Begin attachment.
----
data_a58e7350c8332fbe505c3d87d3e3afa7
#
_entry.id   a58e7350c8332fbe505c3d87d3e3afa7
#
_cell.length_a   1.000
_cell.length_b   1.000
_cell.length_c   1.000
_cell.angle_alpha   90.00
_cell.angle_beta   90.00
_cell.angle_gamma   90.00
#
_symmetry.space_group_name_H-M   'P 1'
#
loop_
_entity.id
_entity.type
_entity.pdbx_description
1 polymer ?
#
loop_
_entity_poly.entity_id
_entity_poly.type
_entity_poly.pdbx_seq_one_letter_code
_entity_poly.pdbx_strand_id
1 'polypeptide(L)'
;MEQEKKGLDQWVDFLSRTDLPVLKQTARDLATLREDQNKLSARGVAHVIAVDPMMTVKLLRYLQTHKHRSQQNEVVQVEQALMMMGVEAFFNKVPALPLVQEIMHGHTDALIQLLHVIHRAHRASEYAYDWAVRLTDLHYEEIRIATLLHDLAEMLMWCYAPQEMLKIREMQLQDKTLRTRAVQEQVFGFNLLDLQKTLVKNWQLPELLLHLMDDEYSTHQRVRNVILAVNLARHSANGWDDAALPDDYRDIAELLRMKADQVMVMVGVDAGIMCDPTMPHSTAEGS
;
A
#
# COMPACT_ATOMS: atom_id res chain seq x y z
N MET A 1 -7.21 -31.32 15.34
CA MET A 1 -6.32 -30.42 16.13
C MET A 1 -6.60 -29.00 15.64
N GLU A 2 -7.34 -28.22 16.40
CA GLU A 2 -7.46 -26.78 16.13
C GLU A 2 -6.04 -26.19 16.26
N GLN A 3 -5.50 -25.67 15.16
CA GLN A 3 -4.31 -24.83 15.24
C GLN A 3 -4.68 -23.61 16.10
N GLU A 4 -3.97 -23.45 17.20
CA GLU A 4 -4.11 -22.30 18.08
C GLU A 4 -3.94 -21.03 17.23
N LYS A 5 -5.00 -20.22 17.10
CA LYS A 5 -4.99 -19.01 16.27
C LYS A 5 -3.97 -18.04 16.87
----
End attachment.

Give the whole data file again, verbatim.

data_a58e7350c8332fbe505c3d87d3e3afa7
#
_entry.id   a58e7350c8332fbe505c3d87d3e3afa7
#
_cell.length_a   1.000
_cell.length_b   1.000
_cell.length_c   1.000
_cell.angle_alpha   90.00
_cell.angle_beta   90.00
_cell.angle_gamma   90.00
#
_symmetry.space_group_name_H-M   'P 1'
#
loop_
_entity.id
_entity.type
_entity.pdbx_description
1 polymer ?
#
loop_
_entity_poly.entity_id
_entity_poly.type
_entity_poly.pdbx_seq_one_letter_code
_entity_poly.pdbx_strand_id
1 'polypeptide(L)'
;MEQEKKGLDQWVDFLSRTDLPVLKQTARDLATLREDQNKLSARGVAHVIAVDPMMTVKLLRYLQTHKHRSQQNEVVQVEQALMMMGVEAFFNKVPALPLVQEIMHGHTDALIQLLHVIHRAHRASEYAYDWAVRLTDLHYEEIRIATLLHDLAEMLMWCYAPQEMLKIREMQLQDKTLRTRAVQEQVFGFNLLDLQKTLVKNWQLPELLLHLMDDEYSTHQRVRNVILAVNLARHSANGWDDAALPDDYRDIAELLRMKADQVMVMVGVDAGIMCDPTMPHSTAEGS
;
A
#
# COMPACT_ATOMS: atom_id res chain seq x y z
N MET A 1 -7.21 -31.32 15.34
CA MET A 1 -6.32 -30.42 16.13
C MET A 1 -6.60 -29.00 15.64
N GLU A 2 -7.34 -28.22 16.40
CA GLU A 2 -7.46 -26.78 16.13
C GLU A 2 -6.04 -26.19 16.26
N GLN A 3 -5.50 -25.67 15.16
CA GLN A 3 -4.31 -24.83 15.24
C GLN A 3 -4.68 -23.61 16.10
N GLU A 4 -3.97 -23.45 17.20
CA GLU A 4 -4.11 -22.30 18.08
C GLU A 4 -3.94 -21.03 17.23
N LYS A 5 -5.00 -20.22 17.10
CA LYS A 5 -4.99 -19.01 16.27
C LYS A 5 -3.97 -18.04 16.87